Stephen G. Rhodes
STANLEY KUBRICK'S THE SHINING (1980) has no shortage of famously chilling moments. Yet the most haunting of these might be a brief shot, from the POV of beleaguered wife Wendy Torrance (Shelley Duvall), of two ghosts in flagrante delicto, one dressed...
Still Moving: J. Hoberman on Manoel De Oliveira's the Strange Case of Angelica
THE MOST EXISTENTIAL OF FILMMAKERS, Manoel de Oliveira has, for decades now, been making every movie as though it were his last. The Strange Case of Angelica, which the 101-year-old Portuguese director premiered last May in Cannes, is one more unique...
Structural Tension: Julian Rose on the Art of Oscar Tuazon
IT'S EASY ENOUGH to see the work of Oscar Tuazon as a vehement attack on architecture. The Paris-based artist's two most recent shows, for example--an untitled project at the Kunsthalle Bern and My Mistake at London's Institute of Contemporary Arts...
"The Curse of Bigness"
Based on its title, "The Curse of Bigness"--an intriguing if inconclusive group show currently at the Queens Museum, of Art--would seem to want to align itself with both politics and pedagogy: The phrase was coined in 1914 by Louis Brandeis, the social...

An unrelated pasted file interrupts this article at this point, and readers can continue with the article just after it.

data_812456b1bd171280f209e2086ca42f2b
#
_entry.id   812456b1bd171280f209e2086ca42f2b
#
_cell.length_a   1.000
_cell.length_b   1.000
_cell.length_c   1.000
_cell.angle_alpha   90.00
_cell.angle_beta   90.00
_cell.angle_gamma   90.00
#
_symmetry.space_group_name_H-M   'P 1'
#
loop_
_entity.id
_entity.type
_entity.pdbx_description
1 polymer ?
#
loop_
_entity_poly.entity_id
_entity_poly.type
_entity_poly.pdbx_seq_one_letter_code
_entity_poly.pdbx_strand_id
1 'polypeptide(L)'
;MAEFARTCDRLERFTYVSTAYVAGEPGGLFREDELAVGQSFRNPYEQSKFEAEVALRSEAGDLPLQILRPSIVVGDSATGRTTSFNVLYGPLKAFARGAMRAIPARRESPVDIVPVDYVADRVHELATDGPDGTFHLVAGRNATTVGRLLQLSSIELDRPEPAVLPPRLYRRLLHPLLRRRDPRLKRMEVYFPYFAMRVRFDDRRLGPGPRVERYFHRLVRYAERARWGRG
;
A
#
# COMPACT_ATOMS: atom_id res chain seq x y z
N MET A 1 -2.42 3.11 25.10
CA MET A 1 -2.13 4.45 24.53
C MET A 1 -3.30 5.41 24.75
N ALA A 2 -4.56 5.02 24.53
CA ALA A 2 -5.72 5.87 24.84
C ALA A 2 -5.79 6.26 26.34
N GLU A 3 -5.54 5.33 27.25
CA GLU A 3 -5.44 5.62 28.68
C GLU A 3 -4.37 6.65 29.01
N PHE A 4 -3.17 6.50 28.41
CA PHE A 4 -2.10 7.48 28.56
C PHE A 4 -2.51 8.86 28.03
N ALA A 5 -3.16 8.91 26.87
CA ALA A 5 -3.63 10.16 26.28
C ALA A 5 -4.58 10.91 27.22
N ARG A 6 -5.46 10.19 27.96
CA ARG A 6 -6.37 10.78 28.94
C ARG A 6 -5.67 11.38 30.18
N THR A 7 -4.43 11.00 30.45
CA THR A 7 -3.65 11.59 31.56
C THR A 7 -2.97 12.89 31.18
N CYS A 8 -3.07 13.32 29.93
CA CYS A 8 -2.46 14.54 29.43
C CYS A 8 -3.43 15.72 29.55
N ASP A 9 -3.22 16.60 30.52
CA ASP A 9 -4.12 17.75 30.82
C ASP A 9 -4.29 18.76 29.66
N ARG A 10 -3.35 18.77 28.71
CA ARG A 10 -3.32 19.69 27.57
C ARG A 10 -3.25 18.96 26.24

The Undiscovered Country: Mignon Nixon on Nira Pereg's Kept Alive
A pickax and a spade, a spade, For and a shrouding sheet; O, a pit of clay for to be made For such a guest is meet. WHEN HAMLET ASKS THE GRAVEDIGGER, "Whose grave's this, sirrah?" he receives the answer, "Mine." Nira Pereg's three-channel video installation...
Tony Tasset
Contesting the progress-and-mastery saga of twentieth century modernism, Chicago-based artist Tony Tasset spent much of the 1980s and '90s meticulously crafting insolent, critical objects, and the nine works represented in this ten-year survey (1986-96)...
Top Ten
1 RAINER WERNER FASSBINDER, WELT AM DRAHT (WORLD ON A WIRE, 1973) Rarely seen since its initial broadcast, Fassbinder's two-part made-for-TV science-fiction movie resurfaced in a new 35-mm print this year. Like a missing link between Jean-Luc Godard's...
Vasco Araujo and Javier Tellez
"Mais que a vida" (Larger than Life) was an ambitious exhibition (traveling to Spain's Museo de Arte Contemporaneo de Vigo, where it is on view through January 9, 2011) that surveyed the prolific trajectories of Portuguese artist Vasco Araujo and New...
Where There's a Will: Jeff Kelley on the Rockbund Art Museum and Cai Guo-Qiang
IN HIS RECENT EXHIBITION at Shanghai's new Rockbund Art Museum, Cai Guo-Qiang included, in addition to a few works of his own, the folk contraptions and bittersweet narratives of nine Chinese countryside inventors, or, as he calls them, "Peasant da...
Yuhee Choi
Hideholic, a term coined by the artist Yuhee Choi, first appeared in the titles of the paintings shown in her debut solo exhibition at Gana Art Space in Seoul in 2008. The word alludes to the Korean artist's programmatic and obsessive preoccupation...
Yuuki Matsumura
Yuuki Matsumura's exhibition "Almost-Dead Sculpture" was about the suspension of disbelief. The moment viewers entered the gallery, they were challenged to account for what are, ostensibly, oversize crumpled balls of glossy magazine stock featuring...